Complaint to Ofcom Regarding The Great Global Warming Swindle

2. Complete Transcript and Rebuttal

Page 84




News reports frequently argue that even a mild increase in global temperature could lead to a catastrophic melting of the Polar Ice-caps. But what does Earths climate history tell us?

[Comment 100: In the absence of any specific references to either reports, journalists, institutions or indeed to temperature increases, this comment represents an attempt to support the polemical intentions of the programme with an apparently authoritative, but in fact entirely empty statement of opinion.]

(In breach of the 2003 Communications Act Section 265, Ofcom 5.4, 5.5, 5.7, 5.11, 5.12)

[Prof John Christy]

We happen to have temperature records of Greenland that go back thousands of years. Greenland has been much warmer – just a thousand years ago, Greenland was warmer than it is today, yet it didnt have a dramatic melting event.

[Comment 101: Greenland was actually not much warmer (according to the ice core borehole record) 1000 years ago (see Dahl-Jensen et al (1998), Science,; and in any case the sea-level takes many centuries (at least) to adjust fully to changes of temperature. The best estimates from the recent palaeoclimate record (e.g. Eemian sea-level) are that each degree of warming corresponds to a few metres of sea-level rise (eventually), which must involve some melting of the major ice-sheets such as Greenland.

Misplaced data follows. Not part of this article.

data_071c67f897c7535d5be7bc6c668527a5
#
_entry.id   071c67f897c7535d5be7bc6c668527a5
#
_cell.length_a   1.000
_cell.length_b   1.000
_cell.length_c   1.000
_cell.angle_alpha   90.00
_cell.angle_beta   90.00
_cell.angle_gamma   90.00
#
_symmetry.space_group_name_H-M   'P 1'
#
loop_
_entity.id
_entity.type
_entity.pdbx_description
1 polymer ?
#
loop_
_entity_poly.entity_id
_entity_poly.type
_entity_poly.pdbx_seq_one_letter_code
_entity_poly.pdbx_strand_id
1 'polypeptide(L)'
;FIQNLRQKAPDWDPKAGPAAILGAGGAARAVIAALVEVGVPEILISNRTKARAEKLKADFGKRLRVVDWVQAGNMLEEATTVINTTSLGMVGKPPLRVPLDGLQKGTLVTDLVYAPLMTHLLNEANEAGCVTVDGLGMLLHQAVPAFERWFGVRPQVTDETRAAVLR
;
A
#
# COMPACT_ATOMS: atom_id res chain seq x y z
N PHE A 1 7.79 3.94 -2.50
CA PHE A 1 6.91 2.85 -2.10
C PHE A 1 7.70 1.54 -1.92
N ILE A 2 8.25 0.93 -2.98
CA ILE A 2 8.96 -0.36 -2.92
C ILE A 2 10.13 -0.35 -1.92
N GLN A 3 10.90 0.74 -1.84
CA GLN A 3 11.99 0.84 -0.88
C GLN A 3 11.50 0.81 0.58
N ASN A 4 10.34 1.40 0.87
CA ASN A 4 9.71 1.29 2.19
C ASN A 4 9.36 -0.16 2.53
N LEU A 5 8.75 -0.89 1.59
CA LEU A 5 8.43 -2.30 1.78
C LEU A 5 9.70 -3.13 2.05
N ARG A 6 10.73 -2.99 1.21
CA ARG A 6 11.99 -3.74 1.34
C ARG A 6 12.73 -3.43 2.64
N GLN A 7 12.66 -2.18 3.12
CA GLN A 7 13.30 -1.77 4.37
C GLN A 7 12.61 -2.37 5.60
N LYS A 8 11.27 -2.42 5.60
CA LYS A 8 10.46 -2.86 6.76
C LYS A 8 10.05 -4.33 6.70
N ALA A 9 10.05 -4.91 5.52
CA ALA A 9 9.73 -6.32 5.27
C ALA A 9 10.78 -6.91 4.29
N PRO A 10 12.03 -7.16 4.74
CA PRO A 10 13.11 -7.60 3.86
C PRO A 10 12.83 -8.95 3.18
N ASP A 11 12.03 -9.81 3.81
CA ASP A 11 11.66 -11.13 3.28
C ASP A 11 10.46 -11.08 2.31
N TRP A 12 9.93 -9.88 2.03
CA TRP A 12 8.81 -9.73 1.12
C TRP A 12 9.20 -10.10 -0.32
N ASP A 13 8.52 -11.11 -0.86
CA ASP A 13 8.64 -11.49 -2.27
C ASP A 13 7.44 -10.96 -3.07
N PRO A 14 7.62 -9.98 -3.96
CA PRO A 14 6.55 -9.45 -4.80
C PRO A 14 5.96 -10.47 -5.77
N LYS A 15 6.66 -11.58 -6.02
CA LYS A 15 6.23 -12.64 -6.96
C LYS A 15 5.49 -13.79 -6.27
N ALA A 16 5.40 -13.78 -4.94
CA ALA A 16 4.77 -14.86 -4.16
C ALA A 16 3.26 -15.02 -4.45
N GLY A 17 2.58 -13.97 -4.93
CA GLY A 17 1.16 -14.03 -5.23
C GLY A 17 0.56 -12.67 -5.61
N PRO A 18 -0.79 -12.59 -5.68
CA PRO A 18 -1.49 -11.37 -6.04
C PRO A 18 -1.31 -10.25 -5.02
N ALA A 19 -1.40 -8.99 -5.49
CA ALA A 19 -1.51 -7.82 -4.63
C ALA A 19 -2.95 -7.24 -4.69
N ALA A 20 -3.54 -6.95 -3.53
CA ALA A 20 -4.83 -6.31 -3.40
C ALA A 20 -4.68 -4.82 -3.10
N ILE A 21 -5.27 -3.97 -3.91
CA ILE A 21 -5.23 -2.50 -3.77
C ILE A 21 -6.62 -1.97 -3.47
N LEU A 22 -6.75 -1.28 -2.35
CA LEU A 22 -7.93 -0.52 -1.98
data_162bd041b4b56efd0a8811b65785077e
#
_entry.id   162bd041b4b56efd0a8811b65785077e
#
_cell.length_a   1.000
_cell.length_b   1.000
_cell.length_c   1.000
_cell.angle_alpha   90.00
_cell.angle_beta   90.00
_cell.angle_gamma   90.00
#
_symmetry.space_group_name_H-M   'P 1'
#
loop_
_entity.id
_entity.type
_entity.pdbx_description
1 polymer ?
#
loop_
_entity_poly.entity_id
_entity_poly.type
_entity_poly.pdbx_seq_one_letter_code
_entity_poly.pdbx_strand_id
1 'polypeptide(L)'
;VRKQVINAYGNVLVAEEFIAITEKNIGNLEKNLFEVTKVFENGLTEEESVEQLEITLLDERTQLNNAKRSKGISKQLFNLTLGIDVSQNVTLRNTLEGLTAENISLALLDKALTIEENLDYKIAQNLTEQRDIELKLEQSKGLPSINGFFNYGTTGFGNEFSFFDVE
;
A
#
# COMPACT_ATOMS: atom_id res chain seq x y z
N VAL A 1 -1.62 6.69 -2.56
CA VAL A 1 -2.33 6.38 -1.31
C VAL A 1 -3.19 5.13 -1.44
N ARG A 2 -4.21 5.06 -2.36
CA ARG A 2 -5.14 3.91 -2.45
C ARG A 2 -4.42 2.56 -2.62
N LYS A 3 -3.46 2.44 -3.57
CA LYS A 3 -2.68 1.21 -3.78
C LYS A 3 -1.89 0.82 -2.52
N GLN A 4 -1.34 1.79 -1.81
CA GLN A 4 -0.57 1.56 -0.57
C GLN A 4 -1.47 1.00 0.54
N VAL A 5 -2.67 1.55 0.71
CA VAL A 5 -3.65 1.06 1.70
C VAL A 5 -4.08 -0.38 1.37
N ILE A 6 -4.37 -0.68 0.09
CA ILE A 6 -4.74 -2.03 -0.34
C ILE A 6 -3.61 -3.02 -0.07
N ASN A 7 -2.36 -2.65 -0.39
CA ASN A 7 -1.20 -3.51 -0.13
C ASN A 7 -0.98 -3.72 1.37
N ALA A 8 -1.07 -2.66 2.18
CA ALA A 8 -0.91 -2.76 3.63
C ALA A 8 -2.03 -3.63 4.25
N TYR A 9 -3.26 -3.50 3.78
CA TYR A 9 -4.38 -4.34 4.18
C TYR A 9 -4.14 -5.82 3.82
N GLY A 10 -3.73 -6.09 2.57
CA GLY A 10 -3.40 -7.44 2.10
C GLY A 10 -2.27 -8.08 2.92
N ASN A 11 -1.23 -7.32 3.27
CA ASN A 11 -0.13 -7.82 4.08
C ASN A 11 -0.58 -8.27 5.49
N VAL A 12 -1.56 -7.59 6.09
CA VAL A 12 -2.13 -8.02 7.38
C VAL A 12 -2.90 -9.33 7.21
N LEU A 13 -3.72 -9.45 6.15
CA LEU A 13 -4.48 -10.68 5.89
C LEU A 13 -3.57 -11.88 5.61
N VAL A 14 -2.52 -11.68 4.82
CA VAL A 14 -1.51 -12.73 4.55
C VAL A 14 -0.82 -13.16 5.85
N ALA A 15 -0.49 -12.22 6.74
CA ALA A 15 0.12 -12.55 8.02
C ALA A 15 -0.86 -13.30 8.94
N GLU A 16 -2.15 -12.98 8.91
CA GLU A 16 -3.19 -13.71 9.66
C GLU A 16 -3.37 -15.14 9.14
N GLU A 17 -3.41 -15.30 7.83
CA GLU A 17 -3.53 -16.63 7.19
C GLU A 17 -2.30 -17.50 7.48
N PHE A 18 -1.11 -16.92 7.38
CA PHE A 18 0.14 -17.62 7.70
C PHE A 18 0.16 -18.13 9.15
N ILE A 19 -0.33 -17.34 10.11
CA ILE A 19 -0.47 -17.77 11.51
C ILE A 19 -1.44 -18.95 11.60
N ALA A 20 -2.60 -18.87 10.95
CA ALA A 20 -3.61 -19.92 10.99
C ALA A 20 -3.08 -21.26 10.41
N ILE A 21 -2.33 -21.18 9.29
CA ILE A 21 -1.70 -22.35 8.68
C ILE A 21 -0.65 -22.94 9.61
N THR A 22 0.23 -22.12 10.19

Furthermore, Christy is referring to the so-called Medieval Warm Period, which, as discussed in Comment 37, page 29, was largely a regional rather than a global phenomenon; and for Christy to attempt to confuse in the minds of the viewer regional with global phenomena was deeply misleading.

See also page 7 of the Jones/Mann report Climate Over Past Millennia at:, which states:

Despite these extensive research efforts, anecdotal evidence concerning the last millennium based on factually dubious beliefs is still rife. We note three specific examples that are often misrepresented in terms of their relevance to past climate: (1) the freezing of the River Thames in London in past centuries, (2) the cultivation of vines in medieval England, and (3) the settlement of Iceland and southwestern Greenland about 1000 years ago.

Continued …

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Comment 100: Narrators opinion regarding media coverage expressed as fact / Comment 101: Recycling of long discredited myths about Greenland]


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Final Revision

Last updated: 11 Jun 2007